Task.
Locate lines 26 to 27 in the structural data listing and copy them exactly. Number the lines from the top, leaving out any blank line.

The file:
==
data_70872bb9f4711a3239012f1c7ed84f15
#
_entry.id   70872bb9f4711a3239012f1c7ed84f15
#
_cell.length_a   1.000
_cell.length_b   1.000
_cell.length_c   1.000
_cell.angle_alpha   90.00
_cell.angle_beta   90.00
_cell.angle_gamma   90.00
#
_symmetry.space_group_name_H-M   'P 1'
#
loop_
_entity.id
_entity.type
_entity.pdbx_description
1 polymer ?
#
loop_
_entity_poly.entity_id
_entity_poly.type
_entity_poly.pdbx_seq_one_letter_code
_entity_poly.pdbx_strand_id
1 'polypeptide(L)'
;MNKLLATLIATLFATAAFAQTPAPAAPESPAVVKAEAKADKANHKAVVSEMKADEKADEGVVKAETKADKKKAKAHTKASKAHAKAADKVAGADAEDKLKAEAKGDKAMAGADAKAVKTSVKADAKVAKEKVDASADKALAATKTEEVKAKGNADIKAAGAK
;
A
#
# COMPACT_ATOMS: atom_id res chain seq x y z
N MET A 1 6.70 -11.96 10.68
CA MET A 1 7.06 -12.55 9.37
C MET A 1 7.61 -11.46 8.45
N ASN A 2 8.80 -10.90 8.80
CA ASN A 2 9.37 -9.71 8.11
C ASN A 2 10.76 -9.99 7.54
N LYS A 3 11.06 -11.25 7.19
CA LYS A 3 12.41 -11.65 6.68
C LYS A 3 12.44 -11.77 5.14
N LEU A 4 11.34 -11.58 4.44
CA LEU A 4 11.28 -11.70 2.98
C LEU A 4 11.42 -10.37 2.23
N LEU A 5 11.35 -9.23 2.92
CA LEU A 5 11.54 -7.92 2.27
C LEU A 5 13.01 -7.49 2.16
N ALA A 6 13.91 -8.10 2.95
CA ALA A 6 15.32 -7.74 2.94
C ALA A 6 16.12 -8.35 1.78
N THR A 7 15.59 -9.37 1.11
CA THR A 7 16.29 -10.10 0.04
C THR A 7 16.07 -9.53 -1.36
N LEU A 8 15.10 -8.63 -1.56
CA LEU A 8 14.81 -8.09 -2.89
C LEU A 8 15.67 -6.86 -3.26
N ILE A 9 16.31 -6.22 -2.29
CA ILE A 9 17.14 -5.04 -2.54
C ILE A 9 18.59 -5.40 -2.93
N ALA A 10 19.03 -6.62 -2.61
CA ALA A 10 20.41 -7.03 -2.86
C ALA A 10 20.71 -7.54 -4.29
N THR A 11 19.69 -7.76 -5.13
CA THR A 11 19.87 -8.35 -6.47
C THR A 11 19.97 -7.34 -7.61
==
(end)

;MNKLLATLIATLFATAAFAQTPAPAAPESPAVVKAEAKADKANHKAVVSEMKADEKADEGVVKAETKADKKKAKAHTKASKAHAKAADKVAGADAEDKLKAEAKGDKAMAGADAKAVKTSVKADAKVAKEKVDASADKALAATKTEEVKAKGNADIKAAGAK
;